In the Studio: Giovanni Salviucci. A short life with a long reach.
October 16, 2018
Naxos recording sessions of chamber music by Giovanni Salviucci (1907–1937) took place at the Teatro degli Atti, Rimini, Italy at the beginning of October. Salviucci was born in the same decade as Goffredo Petrassi (1904–2003) and Luigi Dallapiccola (1904–1975). The day after Salviucci’s death from tubercular meningitis at the age of 29, Petrassi wrote to Alfredo Casella, Salviucci’s teacher and mentor: era il migliore di noi tutti (he was the best of us all).
and Ida Parpagliolo
Salviucci studied privately with Ernesto Boezi, a noted Palestrina scholar, organist and director of the Cappella Giulia at St Peter’s Basilica in the Vatican; his teaching was based almost entirely on the study of 16th-century vocal polyphony. He later became a pupil of Ottorino Respighi at the Conservatorio di Santa Cecilia in Rome, while Casella introduced him to contemporary and neo-classical trends. Salviucci married the composer Ida Parpagliolo (1904–1994), with whom he had three children. Giovanna, the youngest, was born nine months before her father’s death and became the well-known musician, folk singer-songwriter and ethnomusical researcher Giovanna Marini, who is still active today.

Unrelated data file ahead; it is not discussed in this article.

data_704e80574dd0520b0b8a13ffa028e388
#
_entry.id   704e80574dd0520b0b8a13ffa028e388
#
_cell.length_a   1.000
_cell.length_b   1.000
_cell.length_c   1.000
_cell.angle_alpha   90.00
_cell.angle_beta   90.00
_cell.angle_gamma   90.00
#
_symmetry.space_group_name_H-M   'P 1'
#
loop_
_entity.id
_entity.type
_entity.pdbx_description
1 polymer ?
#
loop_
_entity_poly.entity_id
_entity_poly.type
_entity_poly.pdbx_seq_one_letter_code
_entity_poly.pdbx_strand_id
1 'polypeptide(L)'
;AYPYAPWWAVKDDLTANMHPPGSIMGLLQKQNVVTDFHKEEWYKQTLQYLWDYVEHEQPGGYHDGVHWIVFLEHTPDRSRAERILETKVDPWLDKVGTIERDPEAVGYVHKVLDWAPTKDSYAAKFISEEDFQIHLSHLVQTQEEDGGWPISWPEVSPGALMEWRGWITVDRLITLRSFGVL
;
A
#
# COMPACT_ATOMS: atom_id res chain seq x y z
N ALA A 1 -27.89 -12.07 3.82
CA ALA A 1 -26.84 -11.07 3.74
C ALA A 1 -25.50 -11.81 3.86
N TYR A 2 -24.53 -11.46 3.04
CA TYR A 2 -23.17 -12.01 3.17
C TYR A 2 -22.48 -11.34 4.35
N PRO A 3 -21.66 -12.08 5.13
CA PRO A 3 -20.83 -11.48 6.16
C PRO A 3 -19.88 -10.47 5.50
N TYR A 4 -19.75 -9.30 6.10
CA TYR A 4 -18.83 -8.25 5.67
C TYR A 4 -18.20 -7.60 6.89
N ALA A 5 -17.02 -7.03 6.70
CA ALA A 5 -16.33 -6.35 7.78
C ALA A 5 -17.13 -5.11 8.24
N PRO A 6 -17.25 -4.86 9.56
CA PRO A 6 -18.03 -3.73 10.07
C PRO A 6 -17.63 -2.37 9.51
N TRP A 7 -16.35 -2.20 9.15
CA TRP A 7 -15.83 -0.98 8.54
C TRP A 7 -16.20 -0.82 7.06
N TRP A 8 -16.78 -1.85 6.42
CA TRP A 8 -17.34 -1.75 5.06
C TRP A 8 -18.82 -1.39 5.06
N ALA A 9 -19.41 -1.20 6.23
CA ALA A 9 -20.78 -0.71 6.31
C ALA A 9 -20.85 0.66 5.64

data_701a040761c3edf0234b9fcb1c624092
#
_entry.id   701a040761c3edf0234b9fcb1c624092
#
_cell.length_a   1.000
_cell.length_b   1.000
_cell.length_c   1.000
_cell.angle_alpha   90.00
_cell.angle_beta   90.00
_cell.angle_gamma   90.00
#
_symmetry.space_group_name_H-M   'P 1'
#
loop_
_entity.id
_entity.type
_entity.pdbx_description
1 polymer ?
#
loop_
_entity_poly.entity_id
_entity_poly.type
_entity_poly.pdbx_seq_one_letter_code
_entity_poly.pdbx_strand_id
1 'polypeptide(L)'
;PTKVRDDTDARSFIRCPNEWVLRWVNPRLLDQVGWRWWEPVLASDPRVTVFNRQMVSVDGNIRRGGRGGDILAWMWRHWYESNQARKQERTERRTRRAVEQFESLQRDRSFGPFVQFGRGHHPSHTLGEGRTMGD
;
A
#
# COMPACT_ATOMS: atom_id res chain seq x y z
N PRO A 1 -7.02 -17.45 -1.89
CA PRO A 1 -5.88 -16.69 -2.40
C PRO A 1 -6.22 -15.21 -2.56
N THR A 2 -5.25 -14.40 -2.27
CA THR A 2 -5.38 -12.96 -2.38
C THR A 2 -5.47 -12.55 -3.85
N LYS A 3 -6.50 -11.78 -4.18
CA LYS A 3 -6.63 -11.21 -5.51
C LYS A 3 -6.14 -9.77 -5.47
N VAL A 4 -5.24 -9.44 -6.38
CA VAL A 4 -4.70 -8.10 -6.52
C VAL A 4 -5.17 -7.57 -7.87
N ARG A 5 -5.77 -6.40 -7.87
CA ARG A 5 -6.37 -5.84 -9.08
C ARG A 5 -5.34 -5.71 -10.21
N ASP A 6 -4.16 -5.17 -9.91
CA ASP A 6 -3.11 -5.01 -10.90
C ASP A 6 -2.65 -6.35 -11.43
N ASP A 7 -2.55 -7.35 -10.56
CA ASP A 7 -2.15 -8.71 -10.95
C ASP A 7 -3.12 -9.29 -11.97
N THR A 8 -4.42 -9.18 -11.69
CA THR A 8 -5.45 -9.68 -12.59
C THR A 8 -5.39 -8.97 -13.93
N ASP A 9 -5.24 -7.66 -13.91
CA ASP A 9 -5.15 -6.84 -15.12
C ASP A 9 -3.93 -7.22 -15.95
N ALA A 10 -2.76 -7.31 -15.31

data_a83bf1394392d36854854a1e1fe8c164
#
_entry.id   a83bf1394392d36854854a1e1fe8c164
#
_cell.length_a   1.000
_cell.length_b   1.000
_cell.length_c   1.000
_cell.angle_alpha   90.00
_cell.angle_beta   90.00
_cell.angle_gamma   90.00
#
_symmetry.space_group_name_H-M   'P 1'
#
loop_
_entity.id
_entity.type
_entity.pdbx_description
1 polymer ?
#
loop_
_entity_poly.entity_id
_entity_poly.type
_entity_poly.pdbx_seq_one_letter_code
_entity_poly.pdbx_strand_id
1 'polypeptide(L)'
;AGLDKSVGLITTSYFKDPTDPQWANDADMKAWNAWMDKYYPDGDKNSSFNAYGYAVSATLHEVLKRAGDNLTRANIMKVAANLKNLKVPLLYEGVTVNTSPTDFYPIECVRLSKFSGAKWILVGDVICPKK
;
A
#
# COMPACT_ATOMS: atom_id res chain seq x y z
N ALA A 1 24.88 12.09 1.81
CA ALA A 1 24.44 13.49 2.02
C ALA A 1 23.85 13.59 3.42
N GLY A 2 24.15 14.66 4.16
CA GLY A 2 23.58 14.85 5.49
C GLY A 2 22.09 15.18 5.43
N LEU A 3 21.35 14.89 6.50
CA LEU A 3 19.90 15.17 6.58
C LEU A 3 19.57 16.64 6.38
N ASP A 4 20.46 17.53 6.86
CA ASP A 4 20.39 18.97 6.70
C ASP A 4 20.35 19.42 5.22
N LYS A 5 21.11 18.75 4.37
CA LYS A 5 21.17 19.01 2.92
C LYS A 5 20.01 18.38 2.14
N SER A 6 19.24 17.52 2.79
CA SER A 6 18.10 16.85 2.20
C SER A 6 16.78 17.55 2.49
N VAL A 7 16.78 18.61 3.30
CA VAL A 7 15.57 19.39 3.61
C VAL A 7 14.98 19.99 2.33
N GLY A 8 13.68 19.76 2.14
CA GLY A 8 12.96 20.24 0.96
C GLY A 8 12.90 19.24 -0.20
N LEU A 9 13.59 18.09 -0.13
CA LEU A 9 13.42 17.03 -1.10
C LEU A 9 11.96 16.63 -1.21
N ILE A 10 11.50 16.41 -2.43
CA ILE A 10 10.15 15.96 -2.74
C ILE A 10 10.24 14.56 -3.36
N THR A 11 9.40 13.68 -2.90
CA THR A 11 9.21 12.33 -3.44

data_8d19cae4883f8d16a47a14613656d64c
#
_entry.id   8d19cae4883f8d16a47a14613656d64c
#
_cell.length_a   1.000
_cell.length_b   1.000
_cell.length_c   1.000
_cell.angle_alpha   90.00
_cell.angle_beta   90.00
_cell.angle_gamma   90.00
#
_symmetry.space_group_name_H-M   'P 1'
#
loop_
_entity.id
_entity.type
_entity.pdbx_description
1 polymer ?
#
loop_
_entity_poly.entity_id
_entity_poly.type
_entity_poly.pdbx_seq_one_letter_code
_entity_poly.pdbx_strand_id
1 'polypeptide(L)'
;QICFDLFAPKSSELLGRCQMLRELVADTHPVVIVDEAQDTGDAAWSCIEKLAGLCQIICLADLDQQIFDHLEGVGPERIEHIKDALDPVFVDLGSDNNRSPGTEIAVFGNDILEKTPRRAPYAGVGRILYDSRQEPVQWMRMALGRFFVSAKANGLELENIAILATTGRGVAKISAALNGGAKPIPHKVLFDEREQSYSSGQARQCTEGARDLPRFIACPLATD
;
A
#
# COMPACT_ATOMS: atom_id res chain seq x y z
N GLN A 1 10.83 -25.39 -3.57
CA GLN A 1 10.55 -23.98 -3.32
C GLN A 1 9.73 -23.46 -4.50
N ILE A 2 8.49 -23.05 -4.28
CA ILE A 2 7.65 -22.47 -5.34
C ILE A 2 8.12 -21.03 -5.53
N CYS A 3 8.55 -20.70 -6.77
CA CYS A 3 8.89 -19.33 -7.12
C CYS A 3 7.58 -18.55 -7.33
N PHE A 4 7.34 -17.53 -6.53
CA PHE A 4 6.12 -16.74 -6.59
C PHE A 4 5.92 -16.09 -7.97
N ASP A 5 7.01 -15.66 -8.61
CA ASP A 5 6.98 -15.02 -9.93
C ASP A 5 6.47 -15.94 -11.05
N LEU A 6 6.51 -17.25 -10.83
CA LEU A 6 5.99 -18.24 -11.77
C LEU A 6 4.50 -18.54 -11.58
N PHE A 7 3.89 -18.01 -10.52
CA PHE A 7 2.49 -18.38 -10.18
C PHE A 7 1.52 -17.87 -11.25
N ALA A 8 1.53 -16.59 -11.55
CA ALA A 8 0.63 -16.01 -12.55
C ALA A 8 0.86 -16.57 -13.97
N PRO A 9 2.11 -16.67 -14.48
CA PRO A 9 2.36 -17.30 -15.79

After Respighi, Salviucci was the most frequently performed composer at the Conservatorio di Santa Cecilia and the Teatro Augusteo in Rome, while his works for full orchestra, notably the three masterpieces Sinfonia italiana, Introduzione, Passacaglia e Finale and Alcesti (for chorus and orchestra), were also given at the Venice Biennale and abroad by illustrious conductors including Carlo Maria Giulini, Mario Rossi, Fernando Previtali and Gian Andrea Gavazzeni.
The works on the Naxos recording, performed by the Überbrettl Ensemble conducted by Pierpaolo Maurizzi, include the complete published chamber music as well as the unpublished String Quartet (1932). With the exception of the Serenade for 9 instruments (1937), one of Salviucci’s most forward-looking compositions, all the works, including the angular, harmonically daring, neo-classical Chamber Symphony for 17 instruments (1933), are receiving either their first commercial or stereo recording. It is anticipated that the album will be released in September 2019.
Pierpaolo Maurizzi and the Überbrettl Ensemble